Lisa with CHD researcher Professor Livia Hool at the Institute's WA Hub

Lisa Bennett's Story -Congenital Heart Disease

Lisa thought her childhood heart issues were under control, until a heart check revealed a serious problem

When Lisa Bennett was four months old, her mother took her to the GP thinking she was suffering from just a bad cold. But a routine check-up was turned on its head when her parents were told their baby daughter had congenital heart disease – a condition which affects around 3000 babies each year.

Lisa had a heart murmur, which the doctors found out was due to a bicuspid aortic valve - where the valve has two flaps instead of the usual three - and aortic narrowing, which would require surgery within weeks.

Thankfully, the surgery to fix the aortic narrowing went well and other than cardiologist check-ups every two years Lisa’s life returned to normal.

So normal that as Lisa moved into adulthood, she stopped getting her heart checked.

“Every time I went to see the cardiologist the answer was always the same, that everything looked fine – so I figured if nothing’s wrong why keep going?” recalls Lisa.

But that all changed in late 2019 when a heart check revealed a serious problem.

“My cardiologist explained my aortic valve was thick and slow, and because of this faulty valve my aorta had thickened and would need to be repaired as there was a chance that it could rupture,” Lisa said.

Lisa was advised that she would need to have surgery to replace the valve and repair the aorta within the next five years. She was put on the waiting list, but then COVID hit and her surgery was delayed until November 2020.

Lisa in hospital after her surgery

Lisa had hoped to have her valve replaced with a valve from a human donor, rather than a mechanical valve - which she was advised could make having children more difficult and would require her to take blood thinning medication for the rest of her life to reduce the risk of blood clots.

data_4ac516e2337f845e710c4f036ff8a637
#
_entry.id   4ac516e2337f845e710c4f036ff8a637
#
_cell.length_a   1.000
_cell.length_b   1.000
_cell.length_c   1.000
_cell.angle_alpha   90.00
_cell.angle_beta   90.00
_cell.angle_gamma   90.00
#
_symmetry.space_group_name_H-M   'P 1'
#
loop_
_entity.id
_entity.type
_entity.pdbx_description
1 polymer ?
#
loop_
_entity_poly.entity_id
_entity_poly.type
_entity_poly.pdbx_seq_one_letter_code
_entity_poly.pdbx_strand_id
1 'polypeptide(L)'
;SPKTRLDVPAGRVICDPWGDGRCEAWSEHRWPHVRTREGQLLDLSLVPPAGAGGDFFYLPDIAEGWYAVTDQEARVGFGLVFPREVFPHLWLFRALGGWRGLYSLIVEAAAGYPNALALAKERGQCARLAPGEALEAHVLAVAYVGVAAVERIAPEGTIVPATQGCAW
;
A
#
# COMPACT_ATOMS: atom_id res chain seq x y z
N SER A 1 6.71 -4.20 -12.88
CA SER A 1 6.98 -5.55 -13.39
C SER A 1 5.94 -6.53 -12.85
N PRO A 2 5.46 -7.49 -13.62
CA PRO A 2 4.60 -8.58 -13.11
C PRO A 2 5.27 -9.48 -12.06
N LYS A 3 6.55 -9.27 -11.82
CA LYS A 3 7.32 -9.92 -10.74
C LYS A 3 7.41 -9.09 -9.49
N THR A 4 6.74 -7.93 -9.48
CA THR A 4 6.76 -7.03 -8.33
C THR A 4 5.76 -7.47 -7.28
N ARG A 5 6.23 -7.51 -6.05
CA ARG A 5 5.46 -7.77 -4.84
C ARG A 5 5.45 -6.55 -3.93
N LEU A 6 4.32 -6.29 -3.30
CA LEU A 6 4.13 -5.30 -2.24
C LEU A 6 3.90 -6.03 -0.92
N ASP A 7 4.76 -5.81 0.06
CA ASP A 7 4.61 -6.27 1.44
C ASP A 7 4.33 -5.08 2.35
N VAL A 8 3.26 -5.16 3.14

Unfortunately, things didn’t go as planned during surgery, and Lisa ended up with a new mechanical valve.

“It didn’t really hit me it until I got home. I was now on warfarin daily, but what really sparked the reality of the situation for me was hearing the ticking of the valve,” says Lisa.

“I had to shower and as I was drying myself I could hear this sound. At first, I thought it was the shower head leaking, but then I looked down at my chest and realised that it was the valve in me and that sort of just broke me.”

Coming to grips with life post-surgery is an ongoing process, but looking back now Lisa knows just how lucky she was to have the surgery when she did.

“The surgeon said that my aorta was worse than they expected – he said it could have ruptured within weeks,” says Lisa.

“They don’t know what happened – whether things escalated while I was waiting for surgery, or if the tests weren’t picking up the extent of the issue – but I just remember thinking I could have died.”

Not only did Lisa survive, but she is making the most of life by ensuring others don’t have to go through the same isolation she experienced pre-surgery.

“I've shared my experiences on social media and I've connected with quite a few people who are in a similar situation – particularly young people because I found that a lot of the support out there for people who had been through open heart surgery was for older people,” says Lisa.

“I have also been lucky to meet quite a lot of women who have had the same surgery and gone on to have children. So now I can see that even though the procedure didn’t go as I hoped, it's not all doom and gloom.”

Lisa has also rekindled her passion for pageants – which she started competing in in 2015 to boost her confidence before having to put things on hold due to her health issues.

Lisa being crowned Ms Galaxy Australia 2023

Pageant life is going so well for Lisa that she was recently named Ms Galaxy Australia 2023.

“It feels great to know that things can be amazing after surgery - yes, it threw a spanner in the works, that it won't stop me from pursuing the things I want to pursue,” says Lisa.

Now that Lisa has a platform, she is eager to promote the importance of heart health research and maintaining good heart health at every age. Lisa also visited the Institute's WA centre at the University of Western Australia to see first-hand the work being done to change the lives of people with heart disease.

“The main thing I want to encourage people to do is to get check-ups and stay on top of things – even if you think you’re healthy and things are fine, that one visit to your doctor could save your life,” says Lisa.

Acknowledgement of Country

The Victor Chang Cardiac Research Institute acknowledges Traditional Owners of Country throughout Australia and recognises the continuing connection to lands, waters and communities. We pay our respect to Aboriginal and Torres Strait Islander cultures; and to Elders past and present.

Victor Chang Cardiac Research Institute - The Home of Heart Research for 30 Years